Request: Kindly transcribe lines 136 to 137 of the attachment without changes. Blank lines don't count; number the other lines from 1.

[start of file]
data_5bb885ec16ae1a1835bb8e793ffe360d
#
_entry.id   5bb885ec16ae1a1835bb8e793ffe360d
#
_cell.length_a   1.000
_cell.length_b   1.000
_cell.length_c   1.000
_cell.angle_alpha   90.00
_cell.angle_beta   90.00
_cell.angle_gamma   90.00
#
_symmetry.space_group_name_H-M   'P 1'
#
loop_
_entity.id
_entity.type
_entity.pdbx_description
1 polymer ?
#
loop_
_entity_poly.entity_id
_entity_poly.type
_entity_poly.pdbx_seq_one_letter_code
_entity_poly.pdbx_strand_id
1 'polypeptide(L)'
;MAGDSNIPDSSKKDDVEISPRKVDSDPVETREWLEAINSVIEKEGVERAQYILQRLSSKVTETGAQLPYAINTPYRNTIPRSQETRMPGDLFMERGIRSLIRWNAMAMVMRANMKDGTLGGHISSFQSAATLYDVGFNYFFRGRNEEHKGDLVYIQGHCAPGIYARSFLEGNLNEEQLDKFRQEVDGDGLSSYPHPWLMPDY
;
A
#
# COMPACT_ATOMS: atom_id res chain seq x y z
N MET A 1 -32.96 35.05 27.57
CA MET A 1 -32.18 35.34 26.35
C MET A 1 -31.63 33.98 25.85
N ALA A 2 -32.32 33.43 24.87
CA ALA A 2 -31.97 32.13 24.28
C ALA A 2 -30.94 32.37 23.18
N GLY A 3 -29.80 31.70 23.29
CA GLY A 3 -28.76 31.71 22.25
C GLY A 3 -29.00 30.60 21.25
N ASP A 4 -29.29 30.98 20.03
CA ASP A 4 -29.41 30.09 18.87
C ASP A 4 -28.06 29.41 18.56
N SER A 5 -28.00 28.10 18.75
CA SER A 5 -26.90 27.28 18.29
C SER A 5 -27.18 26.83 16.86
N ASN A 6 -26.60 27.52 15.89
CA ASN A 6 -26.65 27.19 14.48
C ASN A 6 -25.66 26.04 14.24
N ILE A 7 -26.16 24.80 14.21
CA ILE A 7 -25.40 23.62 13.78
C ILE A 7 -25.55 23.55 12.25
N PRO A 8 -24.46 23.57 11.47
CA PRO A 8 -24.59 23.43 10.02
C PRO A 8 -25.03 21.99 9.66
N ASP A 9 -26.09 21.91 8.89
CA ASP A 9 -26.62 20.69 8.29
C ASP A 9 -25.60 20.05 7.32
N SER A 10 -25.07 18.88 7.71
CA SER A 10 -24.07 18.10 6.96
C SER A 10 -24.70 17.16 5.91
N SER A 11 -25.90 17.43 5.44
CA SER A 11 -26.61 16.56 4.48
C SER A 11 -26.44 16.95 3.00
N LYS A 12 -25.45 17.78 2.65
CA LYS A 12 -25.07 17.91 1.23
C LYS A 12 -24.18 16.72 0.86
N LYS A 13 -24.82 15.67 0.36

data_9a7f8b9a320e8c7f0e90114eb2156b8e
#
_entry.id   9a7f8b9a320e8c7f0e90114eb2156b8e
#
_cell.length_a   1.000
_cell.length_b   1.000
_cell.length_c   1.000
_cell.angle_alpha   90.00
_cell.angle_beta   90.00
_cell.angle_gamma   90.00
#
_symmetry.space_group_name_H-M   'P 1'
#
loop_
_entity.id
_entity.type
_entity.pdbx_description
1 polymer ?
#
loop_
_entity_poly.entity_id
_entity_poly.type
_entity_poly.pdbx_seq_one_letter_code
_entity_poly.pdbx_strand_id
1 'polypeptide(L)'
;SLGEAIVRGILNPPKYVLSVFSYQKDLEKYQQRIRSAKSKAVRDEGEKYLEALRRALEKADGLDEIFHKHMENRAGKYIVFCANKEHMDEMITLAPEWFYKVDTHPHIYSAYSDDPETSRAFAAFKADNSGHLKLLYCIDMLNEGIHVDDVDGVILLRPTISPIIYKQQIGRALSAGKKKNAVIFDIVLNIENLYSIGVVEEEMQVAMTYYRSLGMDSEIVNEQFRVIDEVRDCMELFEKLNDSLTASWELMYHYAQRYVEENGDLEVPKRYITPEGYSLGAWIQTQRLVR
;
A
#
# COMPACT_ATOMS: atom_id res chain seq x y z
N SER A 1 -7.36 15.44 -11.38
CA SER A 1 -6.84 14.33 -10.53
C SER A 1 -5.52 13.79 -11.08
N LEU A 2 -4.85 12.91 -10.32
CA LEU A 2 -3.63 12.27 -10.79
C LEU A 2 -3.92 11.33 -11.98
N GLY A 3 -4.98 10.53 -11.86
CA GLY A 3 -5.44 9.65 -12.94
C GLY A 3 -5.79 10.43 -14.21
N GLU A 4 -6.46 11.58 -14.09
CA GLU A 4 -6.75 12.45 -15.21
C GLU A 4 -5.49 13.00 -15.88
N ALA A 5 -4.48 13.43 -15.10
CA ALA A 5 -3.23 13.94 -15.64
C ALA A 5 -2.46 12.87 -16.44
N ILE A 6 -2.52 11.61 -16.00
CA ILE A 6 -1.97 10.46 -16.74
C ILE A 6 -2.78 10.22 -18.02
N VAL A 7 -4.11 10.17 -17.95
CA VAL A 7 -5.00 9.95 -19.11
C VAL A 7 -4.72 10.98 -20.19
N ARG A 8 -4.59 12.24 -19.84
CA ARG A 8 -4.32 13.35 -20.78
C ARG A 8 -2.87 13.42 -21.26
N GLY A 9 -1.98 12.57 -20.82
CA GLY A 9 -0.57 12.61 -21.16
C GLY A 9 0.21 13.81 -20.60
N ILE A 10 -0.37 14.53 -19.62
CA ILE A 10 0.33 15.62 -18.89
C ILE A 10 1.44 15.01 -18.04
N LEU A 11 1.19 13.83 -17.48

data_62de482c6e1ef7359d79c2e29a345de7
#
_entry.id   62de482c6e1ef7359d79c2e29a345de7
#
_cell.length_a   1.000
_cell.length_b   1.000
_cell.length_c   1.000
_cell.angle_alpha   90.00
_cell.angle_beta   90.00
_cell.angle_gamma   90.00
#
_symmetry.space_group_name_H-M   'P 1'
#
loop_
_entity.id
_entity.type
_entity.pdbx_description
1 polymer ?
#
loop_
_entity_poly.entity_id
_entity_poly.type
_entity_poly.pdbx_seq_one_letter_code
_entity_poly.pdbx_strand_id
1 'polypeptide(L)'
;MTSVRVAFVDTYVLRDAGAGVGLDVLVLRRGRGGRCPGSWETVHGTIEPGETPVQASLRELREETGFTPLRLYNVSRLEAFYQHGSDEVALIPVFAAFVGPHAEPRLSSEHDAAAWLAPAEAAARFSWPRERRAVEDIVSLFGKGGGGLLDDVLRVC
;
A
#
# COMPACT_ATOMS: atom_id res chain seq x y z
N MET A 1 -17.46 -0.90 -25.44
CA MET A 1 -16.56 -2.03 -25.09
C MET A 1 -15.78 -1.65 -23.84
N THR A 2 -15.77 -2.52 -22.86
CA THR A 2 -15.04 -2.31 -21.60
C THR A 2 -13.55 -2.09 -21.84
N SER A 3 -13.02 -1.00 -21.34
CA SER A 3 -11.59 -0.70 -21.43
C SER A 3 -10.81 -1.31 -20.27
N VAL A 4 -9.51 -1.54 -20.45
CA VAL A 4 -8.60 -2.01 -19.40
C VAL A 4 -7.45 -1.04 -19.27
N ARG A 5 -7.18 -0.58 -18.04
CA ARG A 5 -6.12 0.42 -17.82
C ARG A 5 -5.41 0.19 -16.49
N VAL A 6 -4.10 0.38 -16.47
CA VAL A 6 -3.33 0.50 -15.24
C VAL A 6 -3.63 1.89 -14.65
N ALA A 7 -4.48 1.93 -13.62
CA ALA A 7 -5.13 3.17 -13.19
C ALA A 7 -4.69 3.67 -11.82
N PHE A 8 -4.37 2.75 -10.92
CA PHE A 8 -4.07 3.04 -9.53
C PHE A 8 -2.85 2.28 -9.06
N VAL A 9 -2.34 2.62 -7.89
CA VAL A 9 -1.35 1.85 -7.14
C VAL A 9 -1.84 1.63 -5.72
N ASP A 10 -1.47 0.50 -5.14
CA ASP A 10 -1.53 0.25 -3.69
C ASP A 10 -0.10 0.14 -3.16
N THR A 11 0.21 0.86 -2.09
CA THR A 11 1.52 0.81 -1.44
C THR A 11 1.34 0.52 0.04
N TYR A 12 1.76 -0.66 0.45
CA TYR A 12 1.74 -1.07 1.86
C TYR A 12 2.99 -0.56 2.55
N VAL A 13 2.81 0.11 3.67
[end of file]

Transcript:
_cell.angle_alpha   90.00
_cell.angle_beta   90.00